Proceeds of Rosebud Reservation act Apr. 23 , 1904 ( 33 Stats . L. , 258 ) ( for refunds of homestead entries ) Civilization of the Sioux ... I. M. P. L. , advertising . Rosebud School , South Dakota : Proceeds of Rosebud Reservation ...
Author: United States. Bureau of Indian AffairsPublish On: 1946
... F. Flammond Sioux ( Rosebud ) William C. Gunhammer Sioux ( Rosebud ) Joseph J. Peneaux Sioux ( Rosebud ) William Lambert Sioux ( Rosebud ) Hubert C. McCloskey Sioux ( Rosebud ) Stephen Moccasin Sioux ( Rosebud ) Harold Whiting Sioux ...
Author: United States. Bureau of Indian Affairs
Category: Indian soldiers
The material in this pamphlet was collected for the 1945 Memorial Number of 'Indians at Work', before the magazine was discontinue because of the paper shortage. ...
Rosebud Sioux . Sixty - five per cent of the Fencl said investigation corroborated much The article I refer to , Mr. Speaker , is labor force was unemployed . Average family of what Jones had told investigators . entitled “ The ...
Author: United States. Congress
The Congressional Record is the official record of the proceedings and debates of the United States Congress. It is published daily when Congress is in session. The Congressional Record began publication in 1873. Debates for sessions prior to 1873 are recorded in The Debates and Proceedings in the Congress of the United States (1789-1824), the Register of Debates in Congress (1824-1837), and the Congressional Globe (1833-1873)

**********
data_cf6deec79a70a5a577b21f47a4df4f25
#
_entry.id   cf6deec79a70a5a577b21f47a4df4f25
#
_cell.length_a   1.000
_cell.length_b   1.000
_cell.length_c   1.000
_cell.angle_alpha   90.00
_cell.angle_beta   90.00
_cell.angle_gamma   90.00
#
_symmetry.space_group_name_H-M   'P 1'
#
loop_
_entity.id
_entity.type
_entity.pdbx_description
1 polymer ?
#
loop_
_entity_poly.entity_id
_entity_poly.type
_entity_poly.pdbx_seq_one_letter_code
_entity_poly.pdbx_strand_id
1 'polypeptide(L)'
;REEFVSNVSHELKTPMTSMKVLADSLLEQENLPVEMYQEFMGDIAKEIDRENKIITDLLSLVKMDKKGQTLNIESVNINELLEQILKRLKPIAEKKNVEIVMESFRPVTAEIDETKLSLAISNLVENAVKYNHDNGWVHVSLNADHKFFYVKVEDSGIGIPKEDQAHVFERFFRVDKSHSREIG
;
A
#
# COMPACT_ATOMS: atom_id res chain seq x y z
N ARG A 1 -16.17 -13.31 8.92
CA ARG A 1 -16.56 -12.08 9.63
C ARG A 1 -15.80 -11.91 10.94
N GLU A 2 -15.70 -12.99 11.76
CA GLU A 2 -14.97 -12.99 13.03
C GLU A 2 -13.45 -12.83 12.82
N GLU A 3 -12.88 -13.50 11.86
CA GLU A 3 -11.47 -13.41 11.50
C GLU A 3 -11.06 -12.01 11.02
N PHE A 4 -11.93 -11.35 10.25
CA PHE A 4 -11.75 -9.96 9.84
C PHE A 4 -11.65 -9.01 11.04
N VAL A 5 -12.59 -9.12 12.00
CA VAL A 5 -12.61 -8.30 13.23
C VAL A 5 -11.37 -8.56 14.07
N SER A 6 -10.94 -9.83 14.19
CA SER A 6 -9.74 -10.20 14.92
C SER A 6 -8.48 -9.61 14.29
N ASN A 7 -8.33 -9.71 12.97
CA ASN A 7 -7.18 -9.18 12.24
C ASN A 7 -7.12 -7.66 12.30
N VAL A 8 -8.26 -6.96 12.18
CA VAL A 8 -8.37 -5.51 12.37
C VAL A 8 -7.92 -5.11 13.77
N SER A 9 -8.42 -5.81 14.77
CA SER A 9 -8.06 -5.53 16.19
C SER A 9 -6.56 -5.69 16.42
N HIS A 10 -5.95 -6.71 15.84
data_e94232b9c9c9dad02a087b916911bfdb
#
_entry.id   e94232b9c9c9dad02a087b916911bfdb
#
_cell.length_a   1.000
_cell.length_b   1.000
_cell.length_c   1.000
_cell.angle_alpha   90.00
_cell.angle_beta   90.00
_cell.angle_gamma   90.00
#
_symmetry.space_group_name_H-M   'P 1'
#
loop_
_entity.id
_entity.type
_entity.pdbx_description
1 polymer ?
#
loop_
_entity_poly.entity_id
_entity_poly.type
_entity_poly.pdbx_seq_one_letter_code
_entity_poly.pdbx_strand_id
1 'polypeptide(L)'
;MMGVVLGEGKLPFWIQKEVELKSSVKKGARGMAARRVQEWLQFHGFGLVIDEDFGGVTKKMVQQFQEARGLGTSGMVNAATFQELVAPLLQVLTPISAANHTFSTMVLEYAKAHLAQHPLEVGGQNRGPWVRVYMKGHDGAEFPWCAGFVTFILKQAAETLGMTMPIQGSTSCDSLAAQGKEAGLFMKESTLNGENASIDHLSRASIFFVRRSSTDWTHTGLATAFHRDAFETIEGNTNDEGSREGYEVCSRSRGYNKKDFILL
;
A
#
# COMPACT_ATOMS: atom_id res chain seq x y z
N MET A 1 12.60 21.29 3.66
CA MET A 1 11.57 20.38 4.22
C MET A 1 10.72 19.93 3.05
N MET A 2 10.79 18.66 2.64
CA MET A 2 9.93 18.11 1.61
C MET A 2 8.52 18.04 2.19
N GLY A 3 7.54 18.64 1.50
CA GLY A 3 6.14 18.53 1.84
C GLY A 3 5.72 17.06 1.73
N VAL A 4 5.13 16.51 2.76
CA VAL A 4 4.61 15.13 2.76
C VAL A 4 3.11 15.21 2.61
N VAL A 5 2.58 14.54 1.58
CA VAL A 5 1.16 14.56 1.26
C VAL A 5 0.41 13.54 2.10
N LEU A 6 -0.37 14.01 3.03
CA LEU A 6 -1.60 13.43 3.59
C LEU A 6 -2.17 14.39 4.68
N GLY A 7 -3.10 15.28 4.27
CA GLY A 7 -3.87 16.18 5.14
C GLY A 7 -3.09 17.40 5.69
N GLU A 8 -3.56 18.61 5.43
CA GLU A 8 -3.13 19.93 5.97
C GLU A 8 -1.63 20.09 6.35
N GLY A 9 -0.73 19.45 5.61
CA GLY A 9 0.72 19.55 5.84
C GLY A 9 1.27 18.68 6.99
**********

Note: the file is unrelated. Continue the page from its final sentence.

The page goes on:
Author: Boise Cascade Center for Community DevelopmentPublish On: 1972
Rosebud B. SETTING AND BACKGROUND 1. Location The Rosebud Sioux Reservation is in southcentral South Dakota between the Missouri River on the east , the Nebraska border on the south , the Pine Ridge Reservation on the west , and the ...
Author: Boise Cascade Center for Community Development
Rosebud ) reservation ; that the Rosebud Indians in reply said to them that they also wanted them to live there ... of White River are not well satisfied with the reservation set apart for them by the late Sioux act , who otherwise ...
On the 17th of June , Crook's forces met the hostile Sioux , under Sitting Bull , on the headwaters of the Rosebud , about seventy miles from the junction of that stream with the Yellowstone . The Sioux were probably not in full force ...
Author: Robert G. Hays
Publisher: SIU Press
From 1860 through 1900, the Times published nearly a thousand editorials on what it commonly called "the Indian problem." Selecting some of the best of these editorials, Hays provides today's readers with a comprehensive picture of what people at the time thought about this enduring national conflict. The authentic voices of a national newspaper's daily record speak with an urgency both immediate and real.
Author: United States. Congress. House. Committee on Education and Labor. Subcommittee on Elementary, Secondary, and Vocational EducationPublish On: 1978
RESOLUTION 77-47 Whereas the Rosebud Sioux Tribal Council met in regular session on May 11 , 1977 at the Rosebud Sioux Tribal Council Hall at Rosebud , South Dakota ; and Whereas at that time extensive discussion took place among the ...
Author: United States. Congress. House. Committee on Education and Labor. Subcommittee on Elementary, Secondary, and Vocational Education